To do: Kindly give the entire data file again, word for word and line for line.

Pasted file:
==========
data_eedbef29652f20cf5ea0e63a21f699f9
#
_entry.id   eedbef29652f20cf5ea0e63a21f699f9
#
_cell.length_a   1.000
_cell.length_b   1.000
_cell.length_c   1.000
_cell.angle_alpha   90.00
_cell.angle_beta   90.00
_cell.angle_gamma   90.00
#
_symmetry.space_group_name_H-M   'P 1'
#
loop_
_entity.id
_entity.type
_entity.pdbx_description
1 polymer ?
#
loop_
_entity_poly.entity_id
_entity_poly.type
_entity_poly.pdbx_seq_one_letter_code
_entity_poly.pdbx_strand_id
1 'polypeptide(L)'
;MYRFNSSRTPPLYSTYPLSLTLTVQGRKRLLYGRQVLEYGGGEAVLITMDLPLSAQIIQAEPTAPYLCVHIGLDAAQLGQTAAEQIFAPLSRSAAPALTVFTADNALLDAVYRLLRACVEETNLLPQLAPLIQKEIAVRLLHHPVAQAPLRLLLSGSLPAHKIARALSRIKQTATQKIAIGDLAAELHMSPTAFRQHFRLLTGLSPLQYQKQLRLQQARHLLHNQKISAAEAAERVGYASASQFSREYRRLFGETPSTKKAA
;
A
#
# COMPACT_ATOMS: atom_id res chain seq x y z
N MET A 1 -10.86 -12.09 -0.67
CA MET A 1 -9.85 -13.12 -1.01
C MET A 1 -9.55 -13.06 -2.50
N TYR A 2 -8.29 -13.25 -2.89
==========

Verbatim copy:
data_eedbef29652f20cf5ea0e63a21f699f9
#
_entry.id   eedbef29652f20cf5ea0e63a21f699f9
#
_cell.length_a   1.000
_cell.length_b   1.000
_cell.length_c   1.000
_cell.angle_alpha   90.00
_cell.angle_beta   90.00
_cell.angle_gamma   90.00
#
_symmetry.space_group_name_H-M   'P 1'
#
loop_
_entity.id
_entity.type
_entity.pdbx_description
1 polymer ?
#
loop_
_entity_poly.entity_id
_entity_poly.type
_entity_poly.pdbx_seq_one_letter_code
_entity_poly.pdbx_strand_id
1 'polypeptide(L)'
;MYRFNSSRTPPLYSTYPLSLTLTVQGRKRLLYGRQVLEYGGGEAVLITMDLPLSAQIIQAEPTAPYLCVHIGLDAAQLGQTAAEQIFAPLSRSAAPALTVFTADNALLDAVYRLLRACVEETNLLPQLAPLIQKEIAVRLLHHPVAQAPLRLLLSGSLPAHKIARALSRIKQTATQKIAIGDLAAELHMSPTAFRQHFRLLTGLSPLQYQKQLRLQQARHLLHNQKISAAEAAERVGYASASQFSREYRRLFGETPSTKKAA
;
A
#
# COMPACT_ATOMS: atom_id res chain seq x y z
N MET A 1 -10.86 -12.09 -0.67
CA MET A 1 -9.85 -13.12 -1.01
C MET A 1 -9.55 -13.06 -2.50
N TYR A 2 -8.29 -13.25 -2.89